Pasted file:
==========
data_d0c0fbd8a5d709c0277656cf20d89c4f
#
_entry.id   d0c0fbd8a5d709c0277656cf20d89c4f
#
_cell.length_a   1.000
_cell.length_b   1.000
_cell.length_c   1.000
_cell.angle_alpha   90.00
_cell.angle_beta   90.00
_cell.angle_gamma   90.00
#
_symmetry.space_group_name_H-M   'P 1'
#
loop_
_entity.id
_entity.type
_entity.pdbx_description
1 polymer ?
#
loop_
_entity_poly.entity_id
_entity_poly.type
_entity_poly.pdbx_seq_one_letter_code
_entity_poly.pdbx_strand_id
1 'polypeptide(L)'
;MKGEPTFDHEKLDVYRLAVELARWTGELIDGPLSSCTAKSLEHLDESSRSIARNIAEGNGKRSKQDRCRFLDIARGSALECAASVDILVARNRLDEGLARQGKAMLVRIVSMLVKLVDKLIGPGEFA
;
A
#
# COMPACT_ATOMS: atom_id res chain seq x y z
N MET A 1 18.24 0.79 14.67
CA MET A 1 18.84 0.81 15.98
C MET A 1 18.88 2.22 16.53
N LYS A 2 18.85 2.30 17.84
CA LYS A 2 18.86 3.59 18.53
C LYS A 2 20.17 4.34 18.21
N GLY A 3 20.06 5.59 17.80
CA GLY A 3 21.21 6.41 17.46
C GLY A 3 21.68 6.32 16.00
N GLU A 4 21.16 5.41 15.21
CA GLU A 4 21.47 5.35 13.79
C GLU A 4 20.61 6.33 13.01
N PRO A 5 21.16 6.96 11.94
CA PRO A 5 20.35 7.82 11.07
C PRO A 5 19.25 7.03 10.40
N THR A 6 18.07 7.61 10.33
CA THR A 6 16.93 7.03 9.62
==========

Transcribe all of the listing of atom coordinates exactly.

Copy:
data_d0c0fbd8a5d709c0277656cf20d89c4f
#
_entry.id   d0c0fbd8a5d709c0277656cf20d89c4f
#
_cell.length_a   1.000
_cell.length_b   1.000
_cell.length_c   1.000
_cell.angle_alpha   90.00
_cell.angle_beta   90.00
_cell.angle_gamma   90.00
#
_symmetry.space_group_name_H-M   'P 1'
#
loop_
_entity.id
_entity.type
_entity.pdbx_description
1 polymer ?
#
loop_
_entity_poly.entity_id
_entity_poly.type
_entity_poly.pdbx_seq_one_letter_code
_entity_poly.pdbx_strand_id
1 'polypeptide(L)'
;MKGEPTFDHEKLDVYRLAVELARWTGELIDGPLSSCTAKSLEHLDESSRSIARNIAEGNGKRSKQDRCRFLDIARGSALECAASVDILVARNRLDEGLARQGKAMLVRIVSMLVKLVDKLIGPGEFA
;
A
#
# COMPACT_ATOMS: atom_id res chain seq x y z
N MET A 1 18.24 0.79 14.67
CA MET A 1 18.84 0.81 15.98
C MET A 1 18.88 2.22 16.53
N LYS A 2 18.85 2.30 17.84
CA LYS A 2 18.86 3.59 18.53
C LYS A 2 20.17 4.34 18.21
N GLY A 3 20.06 5.59 17.80
CA GLY A 3 21.21 6.41 17.46
C GLY A 3 21.68 6.32 16.00
N GLU A 4 21.16 5.41 15.21
CA GLU A 4 21.47 5.35 13.79
C GLU A 4 20.61 6.33 13.01
N PRO A 5 21.16 6.96 11.94
CA PRO A 5 20.35 7.82 11.07
C PRO A 5 19.25 7.03 10.40
N THR A 6 18.07 7.61 10.33
CA THR A 6 16.93 7.03 9.62